- The Washington Times - Thursday, July 5, 2012


Once again, it’s time to check off some items on my “TIDU List” — Things I Don’t Understand:

• Why Stephen Strasburg’s innings limit is deemed controversial.

The Nationals are following sound medical advice and a blueprint that’s working well for Jordan Zimmermann. Basing a decision on the playoff race in September would epitomize short-sightedness. After Friday’s game against Colorado, Strasburg should make roughly 10 more starts and be done, period.

The risk of long-term consequences isn’t worth the reward of short-term celebrations.

• How Dwight Howard could ruin his image much worse.

Orlando’s center was among the NBA’s most popular stars. With an electric smile and fun personality, he was a loveable giant, a certified “good guy.” But indecisiveness followed by trade ultimatums have made Howard a national ‘Dwightmare.’

He’s gone from being the face of the NBA to a lower body part on the other side.

• How Bryce Harper could’ve won the Final Vote balloting.

First he had to beat sentimental favorite Chipper Jones, eliminated from competition by a roster move. Then Harper had to beat another heartstring-tugging story, World Series MVP David Freese, longing to play for Tony La Russa one more time. That doubled the motivation for baseball-obsessed St. Louis.

Overcoming that stacked deck would’ve been Harper’s most phenomenal feat yet.

• Why Tiger Woods questions the doubts that surfaced.

He took pleasure this week in criticizing those who wondered if he’d ever win again. Now that he’s won three of his past seven starts - after failing to win for 932 days - the skepticism seems silly. “It was just a matter of time,” Woods said.

Too bad we can’t be that certain about him winning another four majors.

• How Maryland could avoid cutting seven sports.

It’s no surprise that seven sports on Maryland’s chopping block didn’t survive. At least men’s outdoor track was spared and all other scholarships and contacts will be honored. But the pain is no less. Athletic director Kevin Anderson said it was “one of the most difficult things I’ve ever experienced. … It’s a sad day.”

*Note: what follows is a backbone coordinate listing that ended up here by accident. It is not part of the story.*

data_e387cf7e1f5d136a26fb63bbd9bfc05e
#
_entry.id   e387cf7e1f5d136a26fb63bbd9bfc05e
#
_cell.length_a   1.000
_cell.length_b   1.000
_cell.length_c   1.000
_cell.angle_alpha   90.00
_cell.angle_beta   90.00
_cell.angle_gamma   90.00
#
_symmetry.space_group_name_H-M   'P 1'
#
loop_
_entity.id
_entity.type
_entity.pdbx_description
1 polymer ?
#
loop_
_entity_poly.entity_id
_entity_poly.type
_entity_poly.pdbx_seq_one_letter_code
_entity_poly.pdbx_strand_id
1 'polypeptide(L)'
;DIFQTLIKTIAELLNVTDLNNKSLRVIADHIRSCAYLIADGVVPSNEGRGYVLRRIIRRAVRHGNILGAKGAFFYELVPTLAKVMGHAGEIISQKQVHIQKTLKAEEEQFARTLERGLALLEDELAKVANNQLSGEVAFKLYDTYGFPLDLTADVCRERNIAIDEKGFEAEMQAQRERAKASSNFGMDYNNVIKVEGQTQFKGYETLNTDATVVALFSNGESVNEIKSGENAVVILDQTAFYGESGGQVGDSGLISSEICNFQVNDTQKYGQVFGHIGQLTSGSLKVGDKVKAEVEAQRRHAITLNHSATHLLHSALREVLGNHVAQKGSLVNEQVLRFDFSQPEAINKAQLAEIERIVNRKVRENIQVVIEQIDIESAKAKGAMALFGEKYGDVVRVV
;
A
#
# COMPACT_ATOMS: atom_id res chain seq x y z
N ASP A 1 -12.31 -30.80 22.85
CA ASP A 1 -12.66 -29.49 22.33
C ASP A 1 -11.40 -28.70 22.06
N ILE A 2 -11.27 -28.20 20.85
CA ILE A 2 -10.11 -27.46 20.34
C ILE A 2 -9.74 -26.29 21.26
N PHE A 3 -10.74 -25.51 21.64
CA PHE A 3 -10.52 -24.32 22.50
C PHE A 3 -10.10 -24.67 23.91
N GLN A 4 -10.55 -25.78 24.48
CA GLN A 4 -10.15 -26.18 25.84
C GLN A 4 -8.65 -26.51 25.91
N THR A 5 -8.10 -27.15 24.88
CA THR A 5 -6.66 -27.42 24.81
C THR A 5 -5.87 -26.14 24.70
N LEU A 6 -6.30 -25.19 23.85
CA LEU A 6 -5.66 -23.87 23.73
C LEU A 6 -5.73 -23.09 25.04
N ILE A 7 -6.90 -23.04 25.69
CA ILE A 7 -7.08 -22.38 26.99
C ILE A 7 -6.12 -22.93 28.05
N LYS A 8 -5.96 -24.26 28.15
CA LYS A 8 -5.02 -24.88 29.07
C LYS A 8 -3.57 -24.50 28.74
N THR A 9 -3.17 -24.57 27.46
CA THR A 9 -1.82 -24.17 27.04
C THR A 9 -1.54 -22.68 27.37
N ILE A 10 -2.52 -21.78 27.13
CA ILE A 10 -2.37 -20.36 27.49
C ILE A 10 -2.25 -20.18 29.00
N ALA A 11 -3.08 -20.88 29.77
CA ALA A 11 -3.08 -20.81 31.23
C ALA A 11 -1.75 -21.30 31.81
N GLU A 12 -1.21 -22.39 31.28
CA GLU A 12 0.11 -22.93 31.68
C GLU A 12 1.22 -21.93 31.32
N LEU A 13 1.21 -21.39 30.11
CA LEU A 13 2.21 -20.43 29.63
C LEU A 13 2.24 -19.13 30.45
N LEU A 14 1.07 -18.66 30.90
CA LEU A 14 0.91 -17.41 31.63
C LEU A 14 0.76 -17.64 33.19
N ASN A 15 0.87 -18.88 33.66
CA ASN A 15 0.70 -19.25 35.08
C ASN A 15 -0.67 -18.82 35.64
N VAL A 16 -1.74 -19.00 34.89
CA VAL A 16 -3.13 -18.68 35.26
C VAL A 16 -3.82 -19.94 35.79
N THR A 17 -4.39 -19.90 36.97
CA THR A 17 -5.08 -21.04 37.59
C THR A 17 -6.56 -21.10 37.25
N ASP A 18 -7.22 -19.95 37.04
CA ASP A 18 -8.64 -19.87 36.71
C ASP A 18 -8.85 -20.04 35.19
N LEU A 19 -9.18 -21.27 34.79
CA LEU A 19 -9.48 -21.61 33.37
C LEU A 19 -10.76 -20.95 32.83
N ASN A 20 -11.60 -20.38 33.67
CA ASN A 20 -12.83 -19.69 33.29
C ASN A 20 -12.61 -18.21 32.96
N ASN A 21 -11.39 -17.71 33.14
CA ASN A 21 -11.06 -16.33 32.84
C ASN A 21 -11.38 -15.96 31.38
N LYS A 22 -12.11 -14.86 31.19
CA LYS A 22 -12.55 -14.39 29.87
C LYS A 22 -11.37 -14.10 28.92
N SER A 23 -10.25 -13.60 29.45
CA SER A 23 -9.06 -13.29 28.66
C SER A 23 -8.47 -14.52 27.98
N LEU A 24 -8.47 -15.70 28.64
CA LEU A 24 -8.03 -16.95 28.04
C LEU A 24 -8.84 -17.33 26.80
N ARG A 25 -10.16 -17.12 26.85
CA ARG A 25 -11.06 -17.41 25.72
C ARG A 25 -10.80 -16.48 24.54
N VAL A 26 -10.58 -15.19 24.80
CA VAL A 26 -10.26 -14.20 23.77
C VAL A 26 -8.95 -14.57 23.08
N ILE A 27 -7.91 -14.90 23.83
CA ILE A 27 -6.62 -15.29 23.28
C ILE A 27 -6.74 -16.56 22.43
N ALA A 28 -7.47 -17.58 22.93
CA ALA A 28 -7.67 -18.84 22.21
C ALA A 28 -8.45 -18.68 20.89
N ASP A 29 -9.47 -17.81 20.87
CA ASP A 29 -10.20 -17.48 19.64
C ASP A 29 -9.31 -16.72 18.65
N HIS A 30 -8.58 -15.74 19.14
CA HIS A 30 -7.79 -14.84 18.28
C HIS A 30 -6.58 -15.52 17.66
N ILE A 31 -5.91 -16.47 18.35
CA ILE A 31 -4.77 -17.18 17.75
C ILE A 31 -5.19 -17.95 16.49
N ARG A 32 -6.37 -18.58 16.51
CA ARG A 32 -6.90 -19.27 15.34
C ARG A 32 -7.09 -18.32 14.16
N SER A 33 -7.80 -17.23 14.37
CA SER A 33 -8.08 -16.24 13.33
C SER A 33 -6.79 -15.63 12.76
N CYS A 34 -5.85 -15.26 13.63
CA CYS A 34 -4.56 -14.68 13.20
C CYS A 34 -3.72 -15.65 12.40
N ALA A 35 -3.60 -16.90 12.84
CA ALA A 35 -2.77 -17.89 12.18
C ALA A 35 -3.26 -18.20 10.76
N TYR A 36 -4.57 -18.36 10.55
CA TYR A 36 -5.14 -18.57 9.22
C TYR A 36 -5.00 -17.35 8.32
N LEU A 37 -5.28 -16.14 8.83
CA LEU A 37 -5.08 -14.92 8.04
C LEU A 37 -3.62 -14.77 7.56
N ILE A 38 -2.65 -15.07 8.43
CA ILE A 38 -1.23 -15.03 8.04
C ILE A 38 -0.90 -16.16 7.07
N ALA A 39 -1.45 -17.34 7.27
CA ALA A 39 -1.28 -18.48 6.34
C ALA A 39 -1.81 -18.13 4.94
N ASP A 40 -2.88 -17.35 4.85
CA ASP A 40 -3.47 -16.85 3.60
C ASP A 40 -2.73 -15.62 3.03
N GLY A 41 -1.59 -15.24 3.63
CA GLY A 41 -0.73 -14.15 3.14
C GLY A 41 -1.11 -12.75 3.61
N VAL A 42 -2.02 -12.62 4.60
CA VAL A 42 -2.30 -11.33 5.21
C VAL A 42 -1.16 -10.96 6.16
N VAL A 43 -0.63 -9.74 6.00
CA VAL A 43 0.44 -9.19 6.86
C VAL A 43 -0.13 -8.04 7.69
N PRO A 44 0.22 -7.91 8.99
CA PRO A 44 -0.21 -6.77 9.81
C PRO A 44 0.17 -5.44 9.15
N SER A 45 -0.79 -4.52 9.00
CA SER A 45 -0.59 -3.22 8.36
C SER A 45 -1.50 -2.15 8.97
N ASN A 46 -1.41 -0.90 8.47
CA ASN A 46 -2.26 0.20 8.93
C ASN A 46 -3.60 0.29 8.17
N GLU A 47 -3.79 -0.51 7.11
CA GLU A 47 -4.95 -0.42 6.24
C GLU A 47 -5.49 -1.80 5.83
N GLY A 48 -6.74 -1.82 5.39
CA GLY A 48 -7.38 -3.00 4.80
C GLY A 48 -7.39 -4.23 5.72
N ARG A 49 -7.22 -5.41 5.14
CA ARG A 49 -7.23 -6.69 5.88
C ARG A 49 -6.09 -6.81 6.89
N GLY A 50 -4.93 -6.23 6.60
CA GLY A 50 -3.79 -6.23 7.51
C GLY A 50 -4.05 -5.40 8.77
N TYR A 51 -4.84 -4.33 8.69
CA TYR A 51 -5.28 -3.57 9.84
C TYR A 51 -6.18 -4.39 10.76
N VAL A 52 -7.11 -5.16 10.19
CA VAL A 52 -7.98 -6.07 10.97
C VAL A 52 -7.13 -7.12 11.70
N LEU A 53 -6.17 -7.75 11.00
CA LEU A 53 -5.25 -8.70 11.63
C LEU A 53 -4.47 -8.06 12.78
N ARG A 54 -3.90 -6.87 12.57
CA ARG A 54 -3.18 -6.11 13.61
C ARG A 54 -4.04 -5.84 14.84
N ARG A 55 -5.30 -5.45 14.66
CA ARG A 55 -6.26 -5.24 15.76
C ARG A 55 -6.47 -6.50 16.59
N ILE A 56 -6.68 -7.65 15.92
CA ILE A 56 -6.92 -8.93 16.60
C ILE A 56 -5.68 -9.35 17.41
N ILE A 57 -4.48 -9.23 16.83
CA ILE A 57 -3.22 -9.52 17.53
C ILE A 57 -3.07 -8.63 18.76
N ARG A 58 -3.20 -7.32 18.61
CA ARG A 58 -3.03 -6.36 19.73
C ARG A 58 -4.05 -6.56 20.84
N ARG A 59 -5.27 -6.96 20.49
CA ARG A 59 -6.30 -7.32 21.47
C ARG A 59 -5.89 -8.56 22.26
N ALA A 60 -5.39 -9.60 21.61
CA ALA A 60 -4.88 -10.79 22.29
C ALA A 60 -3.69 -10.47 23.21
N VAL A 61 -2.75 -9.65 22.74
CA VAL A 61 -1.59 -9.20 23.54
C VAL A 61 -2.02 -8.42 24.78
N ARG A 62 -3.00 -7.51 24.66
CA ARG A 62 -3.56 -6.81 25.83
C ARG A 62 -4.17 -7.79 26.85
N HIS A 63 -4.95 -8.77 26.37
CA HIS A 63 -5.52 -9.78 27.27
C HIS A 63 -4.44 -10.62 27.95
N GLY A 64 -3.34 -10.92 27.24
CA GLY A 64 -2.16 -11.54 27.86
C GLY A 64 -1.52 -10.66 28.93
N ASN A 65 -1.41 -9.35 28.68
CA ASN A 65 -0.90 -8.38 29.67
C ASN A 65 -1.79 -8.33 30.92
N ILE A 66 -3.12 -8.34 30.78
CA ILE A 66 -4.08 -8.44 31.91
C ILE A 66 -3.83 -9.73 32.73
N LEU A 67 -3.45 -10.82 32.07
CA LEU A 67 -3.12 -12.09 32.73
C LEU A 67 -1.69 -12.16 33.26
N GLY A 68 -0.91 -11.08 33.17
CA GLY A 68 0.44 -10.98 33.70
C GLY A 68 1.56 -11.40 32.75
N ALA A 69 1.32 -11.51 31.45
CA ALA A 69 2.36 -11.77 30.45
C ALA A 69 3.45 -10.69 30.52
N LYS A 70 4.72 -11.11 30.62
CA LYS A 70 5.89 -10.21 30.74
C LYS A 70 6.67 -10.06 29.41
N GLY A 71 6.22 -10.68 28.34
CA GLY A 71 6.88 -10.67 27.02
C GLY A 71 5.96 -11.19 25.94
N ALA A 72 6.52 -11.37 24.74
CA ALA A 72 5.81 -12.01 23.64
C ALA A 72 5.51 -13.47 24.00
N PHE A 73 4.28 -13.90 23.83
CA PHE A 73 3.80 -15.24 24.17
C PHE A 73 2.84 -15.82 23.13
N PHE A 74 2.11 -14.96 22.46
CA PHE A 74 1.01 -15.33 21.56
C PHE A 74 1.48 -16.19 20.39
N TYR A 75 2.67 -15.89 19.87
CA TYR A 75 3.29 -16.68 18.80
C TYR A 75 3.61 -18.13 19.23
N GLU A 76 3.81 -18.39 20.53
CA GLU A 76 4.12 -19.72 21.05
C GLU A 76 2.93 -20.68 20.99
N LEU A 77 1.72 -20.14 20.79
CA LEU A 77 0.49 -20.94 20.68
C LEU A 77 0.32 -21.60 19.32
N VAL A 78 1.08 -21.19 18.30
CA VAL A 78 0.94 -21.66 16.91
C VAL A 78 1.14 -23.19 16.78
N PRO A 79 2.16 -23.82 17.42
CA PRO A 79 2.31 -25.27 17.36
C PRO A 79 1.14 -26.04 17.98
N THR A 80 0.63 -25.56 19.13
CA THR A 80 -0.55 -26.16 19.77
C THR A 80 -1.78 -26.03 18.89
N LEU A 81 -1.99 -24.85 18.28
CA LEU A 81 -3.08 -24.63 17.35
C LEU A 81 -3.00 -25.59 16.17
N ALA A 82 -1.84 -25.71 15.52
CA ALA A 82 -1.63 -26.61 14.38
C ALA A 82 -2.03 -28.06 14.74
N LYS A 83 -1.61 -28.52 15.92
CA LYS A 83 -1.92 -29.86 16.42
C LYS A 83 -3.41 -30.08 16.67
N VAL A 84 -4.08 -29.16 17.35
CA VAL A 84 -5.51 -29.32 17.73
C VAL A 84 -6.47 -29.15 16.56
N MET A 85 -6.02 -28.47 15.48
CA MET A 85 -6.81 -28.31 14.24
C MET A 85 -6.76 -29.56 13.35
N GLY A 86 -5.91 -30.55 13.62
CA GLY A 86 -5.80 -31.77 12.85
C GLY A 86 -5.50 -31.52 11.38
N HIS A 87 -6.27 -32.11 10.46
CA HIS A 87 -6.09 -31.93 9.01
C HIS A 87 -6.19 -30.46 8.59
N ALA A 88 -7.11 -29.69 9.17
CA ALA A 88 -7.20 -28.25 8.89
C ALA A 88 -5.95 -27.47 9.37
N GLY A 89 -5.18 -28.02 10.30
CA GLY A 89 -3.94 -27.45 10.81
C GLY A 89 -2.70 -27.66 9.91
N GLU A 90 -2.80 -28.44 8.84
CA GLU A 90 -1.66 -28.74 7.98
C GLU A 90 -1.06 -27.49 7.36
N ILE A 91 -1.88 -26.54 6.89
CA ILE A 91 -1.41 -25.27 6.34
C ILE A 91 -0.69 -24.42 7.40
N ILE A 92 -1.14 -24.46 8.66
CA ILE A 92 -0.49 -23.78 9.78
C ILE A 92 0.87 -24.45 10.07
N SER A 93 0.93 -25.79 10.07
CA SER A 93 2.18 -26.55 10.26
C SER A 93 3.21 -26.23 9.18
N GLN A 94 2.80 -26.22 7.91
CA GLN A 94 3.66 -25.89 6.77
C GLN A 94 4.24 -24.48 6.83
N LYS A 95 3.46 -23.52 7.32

Mourn the Turtle.

• How NFL players complain about Roger Goodell’s power.

In “Bounty-gate,” the commissioner denied the appeals heard by the commissioner and he upheld the penalties issued by the commissioner. But here’s the kicker: The players union that OK’d the arrangement said it’s disappointed in the arrangement that the players union OK’d.

Confused? That must’ve been the players’ state when they agreed to the deal.

• Why Bradley Beal can’t become the Wizards’ Ray Allen.

Yes, Beal could flop like Adam Morrison, an all-time bust as a No. 3 pick. But Charlotte took Morrison six years ago and passed on Beal last week. That bodes well for Washington, which can use some good luck based on its draft history.

Allen is a stretch, but Wizards fans are hopeless if they can’t dream.

• How U.S. track officials sleep at night.

Unknown sprinter Jeneba Tarmoh beat superstar Allyson Felix by one-thousandth of a second to make the 100-meters team, but officials later called it a tie based on … wait for it … visual evidence! They concocted a tie-breaking system, but Tarmoh bowed out. “I almost feel like I was kind of robbed,” she said.

NBC and Nike were accomplices.

• How the U.S. men’s hoops team can stay pat.

Howard, Derrick Rose and Chris Bosh are out. Ditto Dwyane Wade, Chris Bosh and Chauncey Billups. The first practice is Friday and more bodies would be nice, but might not be coming. “We have to play with the cards that are dealt,” USA Basketball chairman Jerry Colangelo said.

That’s like sticking on 16, but I still like our chances.

• Why Fred Davis didn’t hire a real attorney.

The Redskins tight end and a female plaintiff are representing themselves, providing more laughs than most sitcoms. “It’s just all made up and flagellant,” Davis told the judge in April, according to the Washingtonian. In February, he testified “… after that I grabbed the juice and I poured it on you.”

Davis should fire himself and quit firing up.

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